A report found that PepsiCo is still using a carcinogen in the caramel coloring of some of its products.
How big are the advisories on your product’s packaging? It doesn’t matter if the contents are dangerous chemicals or some consumer-facing product like wine: if the container itself could pose a threat, then the proper labeling needs to be made in scale to whatever the danger is.
This might be especially relevant if a dangerous trend springs up encouraging users to try something potentially problematic. Since wine bottles can be especially fragile, there might need to be warnings scaled to the product emphasizing proper treatment and handling.
As NPR recently noted, the internet can fuel ideas and fads that draw consumers in but leave them in harmful circumstances where they rely on amateur knowledge rather than advisories from the official manufacturer.
It particularly focused on the idea of opening a bottle of wine with a shoe, placing it inside and then whacking the butt of the bottle against a wall. This may seem like a silly idea that comes out of left field, but as a video on NPR shows, it’s intriguing enough for many people to want to try.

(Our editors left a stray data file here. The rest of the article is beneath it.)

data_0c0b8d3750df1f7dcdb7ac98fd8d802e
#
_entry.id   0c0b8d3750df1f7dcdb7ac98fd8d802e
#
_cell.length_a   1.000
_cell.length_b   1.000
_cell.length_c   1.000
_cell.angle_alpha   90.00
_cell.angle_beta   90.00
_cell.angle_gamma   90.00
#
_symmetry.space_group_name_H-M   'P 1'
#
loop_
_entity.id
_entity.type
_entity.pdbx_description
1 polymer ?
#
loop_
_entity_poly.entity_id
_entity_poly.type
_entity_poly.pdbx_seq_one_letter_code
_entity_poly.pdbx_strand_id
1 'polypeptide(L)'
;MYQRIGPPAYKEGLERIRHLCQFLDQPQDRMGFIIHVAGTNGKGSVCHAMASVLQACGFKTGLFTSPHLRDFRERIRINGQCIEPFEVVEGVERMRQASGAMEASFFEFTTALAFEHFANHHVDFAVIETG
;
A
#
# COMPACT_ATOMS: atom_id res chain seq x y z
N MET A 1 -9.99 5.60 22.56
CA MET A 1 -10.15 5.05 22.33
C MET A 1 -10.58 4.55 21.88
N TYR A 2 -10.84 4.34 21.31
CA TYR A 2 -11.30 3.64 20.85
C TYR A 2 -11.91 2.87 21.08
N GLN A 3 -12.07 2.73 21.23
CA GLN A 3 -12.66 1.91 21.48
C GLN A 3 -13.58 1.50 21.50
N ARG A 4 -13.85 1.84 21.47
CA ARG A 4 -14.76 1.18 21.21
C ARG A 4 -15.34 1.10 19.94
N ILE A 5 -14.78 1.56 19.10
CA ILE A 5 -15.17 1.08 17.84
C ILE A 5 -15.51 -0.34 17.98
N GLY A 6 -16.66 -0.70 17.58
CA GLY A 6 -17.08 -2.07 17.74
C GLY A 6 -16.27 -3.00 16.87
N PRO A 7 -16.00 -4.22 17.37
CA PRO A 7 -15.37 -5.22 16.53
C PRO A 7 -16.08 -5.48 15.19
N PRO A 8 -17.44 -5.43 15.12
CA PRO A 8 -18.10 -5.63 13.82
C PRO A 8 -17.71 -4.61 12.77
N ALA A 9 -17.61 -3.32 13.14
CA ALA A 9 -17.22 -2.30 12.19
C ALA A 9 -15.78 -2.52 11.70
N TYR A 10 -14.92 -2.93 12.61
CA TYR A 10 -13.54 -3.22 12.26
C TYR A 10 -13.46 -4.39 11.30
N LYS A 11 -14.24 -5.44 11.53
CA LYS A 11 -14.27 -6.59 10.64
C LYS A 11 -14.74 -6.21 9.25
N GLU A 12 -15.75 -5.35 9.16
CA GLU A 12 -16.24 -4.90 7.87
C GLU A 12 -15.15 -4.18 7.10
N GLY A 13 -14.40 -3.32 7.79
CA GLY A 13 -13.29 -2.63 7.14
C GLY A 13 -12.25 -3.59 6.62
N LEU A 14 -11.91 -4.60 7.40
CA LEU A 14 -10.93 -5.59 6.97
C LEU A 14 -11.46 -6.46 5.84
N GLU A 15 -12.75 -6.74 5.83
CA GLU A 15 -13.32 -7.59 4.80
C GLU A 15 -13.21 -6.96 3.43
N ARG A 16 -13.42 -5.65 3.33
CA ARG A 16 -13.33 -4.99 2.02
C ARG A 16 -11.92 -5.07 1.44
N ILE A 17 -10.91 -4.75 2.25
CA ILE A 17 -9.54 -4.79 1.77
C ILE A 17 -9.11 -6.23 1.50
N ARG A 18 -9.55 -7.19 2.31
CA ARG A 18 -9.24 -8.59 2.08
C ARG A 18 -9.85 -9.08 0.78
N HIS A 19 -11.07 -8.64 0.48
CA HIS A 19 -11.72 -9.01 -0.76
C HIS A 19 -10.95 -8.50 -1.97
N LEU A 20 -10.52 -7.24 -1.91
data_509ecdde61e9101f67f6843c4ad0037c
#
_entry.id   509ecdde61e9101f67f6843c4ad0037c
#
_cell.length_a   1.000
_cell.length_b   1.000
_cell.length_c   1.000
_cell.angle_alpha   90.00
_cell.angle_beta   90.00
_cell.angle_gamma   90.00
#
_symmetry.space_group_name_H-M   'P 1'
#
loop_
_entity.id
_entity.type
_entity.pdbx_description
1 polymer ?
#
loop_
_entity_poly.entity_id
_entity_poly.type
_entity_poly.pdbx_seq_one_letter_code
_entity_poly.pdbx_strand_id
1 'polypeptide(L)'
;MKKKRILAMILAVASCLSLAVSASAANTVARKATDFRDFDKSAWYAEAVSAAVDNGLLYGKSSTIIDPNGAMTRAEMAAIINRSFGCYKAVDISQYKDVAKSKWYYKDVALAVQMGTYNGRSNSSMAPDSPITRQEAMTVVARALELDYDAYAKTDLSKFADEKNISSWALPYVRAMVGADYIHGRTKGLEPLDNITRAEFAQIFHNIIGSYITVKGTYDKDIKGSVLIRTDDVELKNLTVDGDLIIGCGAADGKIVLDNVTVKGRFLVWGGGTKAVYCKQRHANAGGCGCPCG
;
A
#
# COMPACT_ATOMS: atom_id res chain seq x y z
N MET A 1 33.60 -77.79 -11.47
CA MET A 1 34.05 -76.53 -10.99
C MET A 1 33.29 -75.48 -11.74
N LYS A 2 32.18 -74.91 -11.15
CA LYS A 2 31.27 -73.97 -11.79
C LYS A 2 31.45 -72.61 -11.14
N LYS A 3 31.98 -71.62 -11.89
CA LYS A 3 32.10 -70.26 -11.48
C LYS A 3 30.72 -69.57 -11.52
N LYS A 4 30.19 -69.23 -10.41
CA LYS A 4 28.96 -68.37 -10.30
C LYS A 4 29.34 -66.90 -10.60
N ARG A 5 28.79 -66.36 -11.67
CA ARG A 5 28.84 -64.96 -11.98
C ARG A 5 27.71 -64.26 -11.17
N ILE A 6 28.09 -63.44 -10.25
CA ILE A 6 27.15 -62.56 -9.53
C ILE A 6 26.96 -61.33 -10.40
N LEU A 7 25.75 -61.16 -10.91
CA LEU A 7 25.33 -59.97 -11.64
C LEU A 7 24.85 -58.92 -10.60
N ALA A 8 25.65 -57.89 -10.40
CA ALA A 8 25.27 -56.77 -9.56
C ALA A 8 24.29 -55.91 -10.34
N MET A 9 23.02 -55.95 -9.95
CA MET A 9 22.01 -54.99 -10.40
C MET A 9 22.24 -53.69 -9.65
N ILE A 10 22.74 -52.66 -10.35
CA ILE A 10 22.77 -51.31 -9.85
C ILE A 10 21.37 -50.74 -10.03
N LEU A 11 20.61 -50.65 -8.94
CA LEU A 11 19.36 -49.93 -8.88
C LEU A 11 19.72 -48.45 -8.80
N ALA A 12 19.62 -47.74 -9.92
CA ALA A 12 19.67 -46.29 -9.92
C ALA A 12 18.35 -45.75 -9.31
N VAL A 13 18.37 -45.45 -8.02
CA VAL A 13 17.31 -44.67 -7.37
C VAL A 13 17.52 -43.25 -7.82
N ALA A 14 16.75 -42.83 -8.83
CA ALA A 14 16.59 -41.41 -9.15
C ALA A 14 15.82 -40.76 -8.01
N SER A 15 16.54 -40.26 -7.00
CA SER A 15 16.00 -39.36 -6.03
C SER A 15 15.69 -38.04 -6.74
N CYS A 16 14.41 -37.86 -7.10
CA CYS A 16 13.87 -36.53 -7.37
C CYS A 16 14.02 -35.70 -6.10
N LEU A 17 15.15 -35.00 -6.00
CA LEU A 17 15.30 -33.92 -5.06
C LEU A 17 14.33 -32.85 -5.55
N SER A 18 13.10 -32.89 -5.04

“There is, however, still the very real possibility of the bottle breaking with this method, injuring yourself, ruining your shoe, and losing your bottle of wine all in one swoop,” she writes.
It would be ludicrously specific to warn users against putting wine bottles in their shoes. But a color wine label that specifically cautions against breaking the bottle and calls to keep it in a safe place? Not so far-fetched, and potentially a good tool for protecting your customers.